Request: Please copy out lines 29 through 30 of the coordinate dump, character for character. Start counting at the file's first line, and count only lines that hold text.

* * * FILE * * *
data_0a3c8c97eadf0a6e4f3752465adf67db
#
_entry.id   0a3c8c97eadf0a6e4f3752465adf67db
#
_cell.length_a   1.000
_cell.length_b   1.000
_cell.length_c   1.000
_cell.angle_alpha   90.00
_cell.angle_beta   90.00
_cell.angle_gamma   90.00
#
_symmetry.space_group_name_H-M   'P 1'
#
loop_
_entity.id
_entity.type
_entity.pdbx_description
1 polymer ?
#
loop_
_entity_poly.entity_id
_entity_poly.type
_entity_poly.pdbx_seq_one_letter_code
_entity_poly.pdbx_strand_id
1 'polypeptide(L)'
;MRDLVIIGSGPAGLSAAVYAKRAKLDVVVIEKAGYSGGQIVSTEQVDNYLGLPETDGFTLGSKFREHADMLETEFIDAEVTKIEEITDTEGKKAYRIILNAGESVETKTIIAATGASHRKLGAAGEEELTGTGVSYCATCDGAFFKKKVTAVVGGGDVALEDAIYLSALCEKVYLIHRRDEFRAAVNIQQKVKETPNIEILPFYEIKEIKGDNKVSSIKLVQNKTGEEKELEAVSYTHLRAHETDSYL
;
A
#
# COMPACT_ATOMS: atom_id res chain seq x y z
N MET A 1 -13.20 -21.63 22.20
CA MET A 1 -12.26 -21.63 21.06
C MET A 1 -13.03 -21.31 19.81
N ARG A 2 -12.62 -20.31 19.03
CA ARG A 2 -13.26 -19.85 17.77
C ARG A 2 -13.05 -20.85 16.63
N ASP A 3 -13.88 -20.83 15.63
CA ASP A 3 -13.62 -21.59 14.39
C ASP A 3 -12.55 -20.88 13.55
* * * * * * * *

#
# COMPACT_ATOMS: atom_id res chain seq x y z